Community members connect with nature at the 2016 Winter Bird Count
December 16, 2016
Roberto A. Jackson
Gila River Indian News
The Gila River Indian Community is home to a diverse group of birds that thrive in the natural reaches of the reservation. From bald eagles to water fowl, Mother Nature has always depended on birds to maintain the innate balance of the environment.
On Dec. 3, approximately 150 bird watchers ventured to three locations in the Community to usher in the 2016 Winter Bird Count. Community elders, youth and adults were accompanied by experts, rangers and staff from the Department of Environmental Quality and the Huhugam Heritage Center to document the local bird population.
“This is such an important job that we’re doing,” said Gov. Stephen Roe Lewis at the Huhugam Heritage Center when the bird count concluded.
The bird counts took place in District 5, District 6 and District 7. The bird counters then went to the Huhugam Heritage Center for presentations and cultural activities.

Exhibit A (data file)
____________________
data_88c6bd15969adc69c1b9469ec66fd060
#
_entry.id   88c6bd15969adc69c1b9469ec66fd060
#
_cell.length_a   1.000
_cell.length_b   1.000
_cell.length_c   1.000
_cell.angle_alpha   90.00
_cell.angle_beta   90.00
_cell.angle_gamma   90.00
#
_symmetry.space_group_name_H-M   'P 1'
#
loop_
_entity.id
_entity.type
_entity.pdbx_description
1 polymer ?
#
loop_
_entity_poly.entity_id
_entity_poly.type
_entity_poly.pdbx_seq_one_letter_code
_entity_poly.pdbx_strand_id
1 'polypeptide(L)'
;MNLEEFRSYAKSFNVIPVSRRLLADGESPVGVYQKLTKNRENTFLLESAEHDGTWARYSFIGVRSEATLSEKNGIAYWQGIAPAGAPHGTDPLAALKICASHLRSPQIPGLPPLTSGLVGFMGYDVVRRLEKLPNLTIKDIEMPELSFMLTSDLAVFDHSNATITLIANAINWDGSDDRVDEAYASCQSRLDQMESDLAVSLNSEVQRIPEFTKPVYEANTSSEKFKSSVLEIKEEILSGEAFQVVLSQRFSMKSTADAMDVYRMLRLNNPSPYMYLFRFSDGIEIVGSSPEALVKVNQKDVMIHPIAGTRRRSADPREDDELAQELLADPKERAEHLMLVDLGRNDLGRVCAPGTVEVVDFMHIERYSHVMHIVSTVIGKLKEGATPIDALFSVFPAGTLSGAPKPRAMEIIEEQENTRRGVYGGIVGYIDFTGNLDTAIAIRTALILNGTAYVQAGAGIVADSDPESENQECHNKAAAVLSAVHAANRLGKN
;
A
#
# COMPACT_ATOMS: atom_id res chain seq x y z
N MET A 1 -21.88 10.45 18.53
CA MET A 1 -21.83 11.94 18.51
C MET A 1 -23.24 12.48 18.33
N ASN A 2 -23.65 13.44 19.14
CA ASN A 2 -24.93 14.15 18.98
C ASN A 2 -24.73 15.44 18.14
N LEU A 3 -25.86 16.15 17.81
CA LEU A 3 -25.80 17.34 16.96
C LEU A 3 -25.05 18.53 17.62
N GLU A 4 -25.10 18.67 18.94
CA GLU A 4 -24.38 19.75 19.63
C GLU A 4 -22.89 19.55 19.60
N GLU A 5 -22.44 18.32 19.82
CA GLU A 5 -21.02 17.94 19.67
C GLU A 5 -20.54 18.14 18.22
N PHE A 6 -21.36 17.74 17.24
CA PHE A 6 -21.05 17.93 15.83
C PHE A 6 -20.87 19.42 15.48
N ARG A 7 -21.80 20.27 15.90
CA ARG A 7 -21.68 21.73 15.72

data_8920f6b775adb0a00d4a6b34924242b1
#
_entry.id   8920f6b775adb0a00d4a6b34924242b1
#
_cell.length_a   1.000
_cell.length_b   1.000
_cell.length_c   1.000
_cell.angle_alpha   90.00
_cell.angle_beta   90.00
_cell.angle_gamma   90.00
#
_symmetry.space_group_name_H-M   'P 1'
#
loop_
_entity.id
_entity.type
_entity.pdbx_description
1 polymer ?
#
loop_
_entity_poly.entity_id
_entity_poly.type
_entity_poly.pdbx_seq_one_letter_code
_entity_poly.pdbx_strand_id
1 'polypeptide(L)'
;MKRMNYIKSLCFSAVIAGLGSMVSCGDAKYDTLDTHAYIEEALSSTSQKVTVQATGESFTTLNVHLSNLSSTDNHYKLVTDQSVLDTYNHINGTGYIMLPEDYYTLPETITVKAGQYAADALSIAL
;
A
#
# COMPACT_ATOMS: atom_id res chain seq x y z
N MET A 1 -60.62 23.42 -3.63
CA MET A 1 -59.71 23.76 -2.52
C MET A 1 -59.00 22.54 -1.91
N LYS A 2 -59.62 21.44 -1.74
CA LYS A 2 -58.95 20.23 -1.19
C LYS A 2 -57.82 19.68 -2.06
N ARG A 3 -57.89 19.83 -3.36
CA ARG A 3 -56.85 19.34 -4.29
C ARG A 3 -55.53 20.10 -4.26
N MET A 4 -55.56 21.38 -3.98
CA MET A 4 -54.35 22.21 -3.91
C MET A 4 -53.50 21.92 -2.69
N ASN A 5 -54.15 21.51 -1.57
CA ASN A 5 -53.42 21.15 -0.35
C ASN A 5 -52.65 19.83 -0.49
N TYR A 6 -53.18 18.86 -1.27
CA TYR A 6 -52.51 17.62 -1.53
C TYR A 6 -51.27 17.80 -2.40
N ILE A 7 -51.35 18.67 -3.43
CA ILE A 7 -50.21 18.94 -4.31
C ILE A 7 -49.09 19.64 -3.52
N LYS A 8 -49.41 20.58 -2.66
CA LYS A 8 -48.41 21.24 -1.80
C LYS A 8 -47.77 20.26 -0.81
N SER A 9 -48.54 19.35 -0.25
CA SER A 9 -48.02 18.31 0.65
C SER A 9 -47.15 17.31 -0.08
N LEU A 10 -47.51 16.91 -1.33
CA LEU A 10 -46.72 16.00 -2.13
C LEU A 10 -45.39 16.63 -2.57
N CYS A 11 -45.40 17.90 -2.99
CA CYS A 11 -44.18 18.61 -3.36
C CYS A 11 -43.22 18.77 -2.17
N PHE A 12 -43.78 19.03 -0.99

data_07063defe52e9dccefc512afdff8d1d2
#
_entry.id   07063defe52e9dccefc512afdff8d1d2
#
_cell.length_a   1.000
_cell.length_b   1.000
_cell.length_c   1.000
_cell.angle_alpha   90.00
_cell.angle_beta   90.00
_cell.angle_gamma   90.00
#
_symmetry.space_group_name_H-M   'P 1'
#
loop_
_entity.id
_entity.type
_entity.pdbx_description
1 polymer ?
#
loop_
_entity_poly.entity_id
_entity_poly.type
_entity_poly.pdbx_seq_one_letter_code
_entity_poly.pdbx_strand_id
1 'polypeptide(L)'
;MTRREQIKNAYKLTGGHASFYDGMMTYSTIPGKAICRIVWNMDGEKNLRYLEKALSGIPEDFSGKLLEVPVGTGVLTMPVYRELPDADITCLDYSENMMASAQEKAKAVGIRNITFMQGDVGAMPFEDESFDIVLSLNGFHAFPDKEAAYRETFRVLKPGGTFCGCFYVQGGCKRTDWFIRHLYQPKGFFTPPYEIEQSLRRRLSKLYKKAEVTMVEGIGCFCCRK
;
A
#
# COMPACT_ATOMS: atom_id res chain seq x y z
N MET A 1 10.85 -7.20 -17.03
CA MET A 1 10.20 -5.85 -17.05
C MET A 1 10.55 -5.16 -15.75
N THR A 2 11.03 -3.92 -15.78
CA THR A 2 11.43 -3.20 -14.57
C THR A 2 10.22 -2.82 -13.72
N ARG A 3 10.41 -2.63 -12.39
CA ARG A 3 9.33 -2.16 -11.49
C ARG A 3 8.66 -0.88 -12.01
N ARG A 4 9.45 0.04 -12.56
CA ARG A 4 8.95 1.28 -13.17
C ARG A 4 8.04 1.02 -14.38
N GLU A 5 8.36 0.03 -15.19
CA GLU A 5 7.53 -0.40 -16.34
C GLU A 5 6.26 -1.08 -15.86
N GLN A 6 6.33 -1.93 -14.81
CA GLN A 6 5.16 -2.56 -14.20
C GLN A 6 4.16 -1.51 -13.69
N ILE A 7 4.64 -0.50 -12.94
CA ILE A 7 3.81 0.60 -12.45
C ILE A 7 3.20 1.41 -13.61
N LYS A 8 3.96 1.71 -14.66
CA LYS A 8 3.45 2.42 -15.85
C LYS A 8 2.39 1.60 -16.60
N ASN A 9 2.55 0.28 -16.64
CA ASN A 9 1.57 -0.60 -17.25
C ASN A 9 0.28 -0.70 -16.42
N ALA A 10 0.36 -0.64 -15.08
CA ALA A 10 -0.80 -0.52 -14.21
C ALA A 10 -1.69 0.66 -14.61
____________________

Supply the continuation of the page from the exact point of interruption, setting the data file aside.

The bird count is not only an excellent way to document birds but also a way to connect Community with nature.
“The Winter Bird Count is a great way to relate the natural world to our culture,” said Althea Walker, DEQ.
Among the youth who attended was Marckie Sabori Lewis, 10, from District 6, who said his favorite part of the bird count was seeing the ducks.
Several groups participated in the event, in addition to DEQ and the Huhugam Heritage Center, including two Audobon societies, Arizona Game and Fish and Liberty Wildlife. Walker said the participation added to the success of the bird count.
Steven Prager, Important Bird Area Program Associate from Audubon Arizona, assisted with the bird count and said that birds across the Southwest are being affected by Arizona’s worsening drought conditions.
He said the bird count is a way to get resources for birds and to share expertise with Community members.